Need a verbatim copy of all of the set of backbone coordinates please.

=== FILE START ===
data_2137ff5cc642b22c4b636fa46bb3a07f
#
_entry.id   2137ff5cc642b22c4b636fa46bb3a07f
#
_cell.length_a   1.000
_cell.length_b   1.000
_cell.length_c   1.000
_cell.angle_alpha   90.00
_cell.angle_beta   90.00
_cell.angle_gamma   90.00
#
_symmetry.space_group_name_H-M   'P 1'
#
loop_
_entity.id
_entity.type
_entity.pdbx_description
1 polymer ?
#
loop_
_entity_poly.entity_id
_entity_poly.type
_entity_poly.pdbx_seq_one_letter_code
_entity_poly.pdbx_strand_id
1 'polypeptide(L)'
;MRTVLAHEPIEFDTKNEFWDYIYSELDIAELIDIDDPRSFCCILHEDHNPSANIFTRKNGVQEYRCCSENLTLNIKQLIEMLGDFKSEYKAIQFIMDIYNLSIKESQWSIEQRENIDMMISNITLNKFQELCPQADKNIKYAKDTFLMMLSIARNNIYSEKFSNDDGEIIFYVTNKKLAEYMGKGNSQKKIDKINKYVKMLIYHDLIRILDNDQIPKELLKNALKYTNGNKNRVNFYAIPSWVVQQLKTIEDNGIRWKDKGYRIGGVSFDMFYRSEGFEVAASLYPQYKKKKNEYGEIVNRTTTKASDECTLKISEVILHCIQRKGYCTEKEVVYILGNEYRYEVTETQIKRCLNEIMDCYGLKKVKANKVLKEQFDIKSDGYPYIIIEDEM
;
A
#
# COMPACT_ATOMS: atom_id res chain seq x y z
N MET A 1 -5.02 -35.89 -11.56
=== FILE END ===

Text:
data_2137ff5cc642b22c4b636fa46bb3a07f
#
_entry.id   2137ff5cc642b22c4b636fa46bb3a07f
#
_cell.length_a   1.000
_cell.length_b   1.000
_cell.length_c   1.000
_cell.angle_alpha   90.00
_cell.angle_beta   90.00
_cell.angle_gamma   90.00
#
_symmetry.space_group_name_H-M   'P 1'
#
loop_
_entity.id
_entity.type
_entity.pdbx_description
1 polymer ?
#
loop_
_entity_poly.entity_id
_entity_poly.type
_entity_poly.pdbx_seq_one_letter_code
_entity_poly.pdbx_strand_id
1 'polypeptide(L)'
;MRTVLAHEPIEFDTKNEFWDYIYSELDIAELIDIDDPRSFCCILHEDHNPSANIFTRKNGVQEYRCCSENLTLNIKQLIEMLGDFKSEYKAIQFIMDIYNLSIKESQWSIEQRENIDMMISNITLNKFQELCPQADKNIKYAKDTFLMMLSIARNNIYSEKFSNDDGEIIFYVTNKKLAEYMGKGNSQKKIDKINKYVKMLIYHDLIRILDNDQIPKELLKNALKYTNGNKNRVNFYAIPSWVVQQLKTIEDNGIRWKDKGYRIGGVSFDMFYRSEGFEVAASLYPQYKKKKNEYGEIVNRTTTKASDECTLKISEVILHCIQRKGYCTEKEVVYILGNEYRYEVTETQIKRCLNEIMDCYGLKKVKANKVLKEQFDIKSDGYPYIIIEDEM
;
A
#
# COMPACT_ATOMS: atom_id res chain seq x y z
N MET A 1 -5.02 -35.89 -11.56